Back to the 1.5 year long camping trip. “We were on the road so long and we met so many people,” McCall said. “I was awakened to so many little intricacies and secrets that nature holds.  It became very evident that my generation and the ones that follow must have clear discernment between how we build and create things and how the planet is affected.  All of the species that are here exist because they have evolved; because they have played by the rules of the Earth. For humans and nature there is still a disconnect and we are not following the rules.  The concept of biomimicry bridges that disconnect. With nature in mind, we need to listen to what it has to say and recognize it as a mentor.  If we can do that, then I believe we can probably solve most of the environmental problems we face today.”
Ray was a lifelong learner, and the apple doesn’t fall far from the tree.
McCall says she always thought she would find her career in business, so she completed her marketing degree at Georgia State University in 2013, but she always had an affinity for what she calls the “natural side.”  “I was way more into the beauty of the outside world,” she said.
It should come as no surprise then, that McCall has recently decided to pursue an Online Master of Science in Biomimicry degree from Arizona State University.  In fact, she embarks on that 2-year, 30 credit hour journey this week, beginning with two courses, “The Essentials of Biomimicry” and “Biomimicry Thinking.”
“We’re each making our own unique brushstrokes on the canvas that is Daddy Ray’s legacy.”
All of Ray’s five grandchildren and their spouses comprise what is called the NextGen Committee of the Ray C. Anderson Foundation. The group meets regularly and takes an active role in perpetuating Ray's legacy by investing in projects geared to making the world a better place for Tomorrow's Children. Over the past six years, the NextGen Committee has funded $300,000 in programs with focuses ranging from conservation to climate change education to urban agriculture. Recently, the Committee has narrowed its focus to climate change exclusively, and it issued a new request for proposals for a $90,000 grant to measurably reduce greenhouse gas emissions through a new or existing program.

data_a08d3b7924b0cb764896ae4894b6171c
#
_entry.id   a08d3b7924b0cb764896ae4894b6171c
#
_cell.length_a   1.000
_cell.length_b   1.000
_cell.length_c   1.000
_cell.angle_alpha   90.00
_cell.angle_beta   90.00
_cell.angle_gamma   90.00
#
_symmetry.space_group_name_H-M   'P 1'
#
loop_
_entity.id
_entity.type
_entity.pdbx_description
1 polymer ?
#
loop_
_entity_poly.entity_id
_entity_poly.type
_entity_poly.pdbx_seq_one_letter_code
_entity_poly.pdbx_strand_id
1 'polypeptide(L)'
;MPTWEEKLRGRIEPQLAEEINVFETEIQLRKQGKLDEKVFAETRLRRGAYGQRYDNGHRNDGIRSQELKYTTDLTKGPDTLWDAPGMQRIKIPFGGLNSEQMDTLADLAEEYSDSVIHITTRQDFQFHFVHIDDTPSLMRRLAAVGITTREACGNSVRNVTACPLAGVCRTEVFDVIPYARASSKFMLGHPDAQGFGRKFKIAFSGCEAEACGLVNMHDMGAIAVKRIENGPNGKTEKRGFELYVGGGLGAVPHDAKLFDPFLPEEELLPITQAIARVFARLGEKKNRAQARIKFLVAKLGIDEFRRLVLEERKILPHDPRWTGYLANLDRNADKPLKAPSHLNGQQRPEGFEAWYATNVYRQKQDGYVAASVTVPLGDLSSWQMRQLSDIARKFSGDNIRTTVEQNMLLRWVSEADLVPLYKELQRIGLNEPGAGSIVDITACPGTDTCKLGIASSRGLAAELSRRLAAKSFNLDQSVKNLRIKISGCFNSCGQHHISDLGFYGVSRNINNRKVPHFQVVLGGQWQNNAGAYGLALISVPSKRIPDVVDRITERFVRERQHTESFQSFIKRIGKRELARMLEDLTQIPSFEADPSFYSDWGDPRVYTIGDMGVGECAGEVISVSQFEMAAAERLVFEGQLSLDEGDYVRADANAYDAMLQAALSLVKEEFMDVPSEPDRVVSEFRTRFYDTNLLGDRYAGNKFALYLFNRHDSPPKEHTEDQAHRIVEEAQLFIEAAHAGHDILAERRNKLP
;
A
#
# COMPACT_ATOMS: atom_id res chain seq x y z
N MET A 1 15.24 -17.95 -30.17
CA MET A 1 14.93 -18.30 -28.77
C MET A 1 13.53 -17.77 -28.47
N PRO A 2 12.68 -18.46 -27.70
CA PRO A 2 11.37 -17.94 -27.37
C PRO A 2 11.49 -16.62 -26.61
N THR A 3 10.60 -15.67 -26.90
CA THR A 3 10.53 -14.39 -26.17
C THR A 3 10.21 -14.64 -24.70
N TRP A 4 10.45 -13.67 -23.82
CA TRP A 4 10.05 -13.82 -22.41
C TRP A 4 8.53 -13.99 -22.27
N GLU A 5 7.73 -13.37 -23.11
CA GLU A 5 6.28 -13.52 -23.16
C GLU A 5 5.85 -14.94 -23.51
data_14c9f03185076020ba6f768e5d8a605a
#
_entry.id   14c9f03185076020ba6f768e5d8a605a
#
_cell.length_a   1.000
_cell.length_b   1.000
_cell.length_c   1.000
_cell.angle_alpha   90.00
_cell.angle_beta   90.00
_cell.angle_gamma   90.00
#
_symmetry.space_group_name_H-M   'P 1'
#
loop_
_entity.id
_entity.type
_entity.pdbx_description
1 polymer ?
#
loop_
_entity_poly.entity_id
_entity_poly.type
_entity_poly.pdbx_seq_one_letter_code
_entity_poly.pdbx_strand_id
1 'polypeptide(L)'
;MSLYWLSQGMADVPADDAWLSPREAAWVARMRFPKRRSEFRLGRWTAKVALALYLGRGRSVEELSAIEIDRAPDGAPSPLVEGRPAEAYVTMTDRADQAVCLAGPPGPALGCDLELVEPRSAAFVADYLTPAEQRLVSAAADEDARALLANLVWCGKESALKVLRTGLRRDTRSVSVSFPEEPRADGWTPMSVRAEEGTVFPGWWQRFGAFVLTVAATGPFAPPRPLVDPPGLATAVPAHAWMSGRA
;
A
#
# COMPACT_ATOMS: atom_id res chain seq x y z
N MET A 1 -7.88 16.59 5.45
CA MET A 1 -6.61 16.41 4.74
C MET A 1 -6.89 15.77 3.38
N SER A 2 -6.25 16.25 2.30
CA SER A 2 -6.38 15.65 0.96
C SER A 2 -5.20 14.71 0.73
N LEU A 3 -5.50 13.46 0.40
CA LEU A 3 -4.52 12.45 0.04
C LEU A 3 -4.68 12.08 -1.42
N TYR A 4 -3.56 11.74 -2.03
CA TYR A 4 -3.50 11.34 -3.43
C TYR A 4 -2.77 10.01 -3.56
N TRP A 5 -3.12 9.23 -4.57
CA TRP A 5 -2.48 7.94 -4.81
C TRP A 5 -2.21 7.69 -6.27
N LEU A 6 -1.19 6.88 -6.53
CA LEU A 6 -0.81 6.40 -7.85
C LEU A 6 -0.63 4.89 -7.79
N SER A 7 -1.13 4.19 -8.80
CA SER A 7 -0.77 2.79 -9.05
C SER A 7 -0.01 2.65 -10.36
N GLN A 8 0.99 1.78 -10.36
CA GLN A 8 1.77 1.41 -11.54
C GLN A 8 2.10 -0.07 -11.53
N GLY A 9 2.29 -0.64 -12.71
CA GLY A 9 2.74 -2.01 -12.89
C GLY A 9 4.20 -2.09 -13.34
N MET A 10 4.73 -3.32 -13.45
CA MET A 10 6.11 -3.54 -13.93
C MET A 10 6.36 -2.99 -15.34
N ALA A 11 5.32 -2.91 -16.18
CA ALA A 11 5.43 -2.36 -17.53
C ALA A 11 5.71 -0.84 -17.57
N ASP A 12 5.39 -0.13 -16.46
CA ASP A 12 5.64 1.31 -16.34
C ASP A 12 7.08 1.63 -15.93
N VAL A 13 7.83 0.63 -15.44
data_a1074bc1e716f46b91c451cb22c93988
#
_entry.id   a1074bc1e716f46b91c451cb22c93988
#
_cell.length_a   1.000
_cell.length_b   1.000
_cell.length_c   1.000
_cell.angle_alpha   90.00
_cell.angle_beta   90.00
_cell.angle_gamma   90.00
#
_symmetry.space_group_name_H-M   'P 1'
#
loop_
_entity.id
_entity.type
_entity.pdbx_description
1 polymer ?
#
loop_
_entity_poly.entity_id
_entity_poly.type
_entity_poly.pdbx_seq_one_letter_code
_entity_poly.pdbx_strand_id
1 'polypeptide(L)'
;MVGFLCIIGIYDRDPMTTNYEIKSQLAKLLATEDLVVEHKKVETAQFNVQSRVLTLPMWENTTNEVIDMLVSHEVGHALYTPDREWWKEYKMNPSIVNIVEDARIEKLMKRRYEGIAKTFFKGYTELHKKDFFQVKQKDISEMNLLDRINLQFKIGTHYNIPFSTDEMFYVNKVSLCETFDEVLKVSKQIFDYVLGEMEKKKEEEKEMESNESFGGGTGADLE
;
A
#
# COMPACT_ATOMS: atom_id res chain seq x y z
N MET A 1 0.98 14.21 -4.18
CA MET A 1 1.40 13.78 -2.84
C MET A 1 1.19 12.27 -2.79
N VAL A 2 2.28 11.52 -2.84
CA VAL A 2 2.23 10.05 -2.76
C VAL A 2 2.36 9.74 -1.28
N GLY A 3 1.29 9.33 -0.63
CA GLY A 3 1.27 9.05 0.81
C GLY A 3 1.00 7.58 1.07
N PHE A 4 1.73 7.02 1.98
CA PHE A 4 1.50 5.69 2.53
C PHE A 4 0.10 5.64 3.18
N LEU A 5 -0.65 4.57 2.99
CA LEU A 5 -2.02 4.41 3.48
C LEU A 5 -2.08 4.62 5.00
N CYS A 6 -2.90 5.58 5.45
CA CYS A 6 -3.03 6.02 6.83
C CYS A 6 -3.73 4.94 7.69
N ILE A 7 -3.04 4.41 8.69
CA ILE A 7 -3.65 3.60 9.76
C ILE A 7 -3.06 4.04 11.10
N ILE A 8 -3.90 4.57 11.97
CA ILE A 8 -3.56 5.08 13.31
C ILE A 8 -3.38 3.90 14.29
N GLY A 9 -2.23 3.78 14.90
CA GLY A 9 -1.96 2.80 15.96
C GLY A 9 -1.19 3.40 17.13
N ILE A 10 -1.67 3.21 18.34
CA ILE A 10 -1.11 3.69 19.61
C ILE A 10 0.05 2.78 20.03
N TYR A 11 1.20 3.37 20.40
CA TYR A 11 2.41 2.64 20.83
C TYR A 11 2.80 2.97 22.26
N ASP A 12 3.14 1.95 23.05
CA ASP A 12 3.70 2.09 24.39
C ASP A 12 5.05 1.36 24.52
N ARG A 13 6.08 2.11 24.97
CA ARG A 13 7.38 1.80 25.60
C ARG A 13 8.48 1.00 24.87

When asked which of the NextGen projects she’s most passionate about, McCall noted that all the projects have been special to her, and it has become apparent that the NextGen Committee’s voice is being heard and expanded.  She says the Committee’s grants to the Alliance for Climate Education (ACE) to fund expanded youth education in climate change are probably her favorites.  “Kids’ minds are like sponges and it is easier to teach them now than to try to correct things later,” she said. “These projects are educating youth early with special focus on carbon reduction and climate. By funding youth education, we’re able to tackle the challenges directly and touch the broad spectrum.
Each of us on the NextGen Committee brings something special to the table.We’re each making our own unique brushstrokes on the canvas that is Daddy Ray’s legacy.  I want my ‘something special’ and my ‘brushstrokes’ to come from a deeper understanding and knowledge about biomimicry and how it integrates into business.”
About the photo above: McCall says this photo is most special to her because it was taken this year at Disney World's Pandora in Animal Kingdom.  She notes that James Cameron's film "Avatar" depicts an alien world where the intellectually aware species has an outstanding connection and relationship with nature; a connection we should all aim to have ourselves.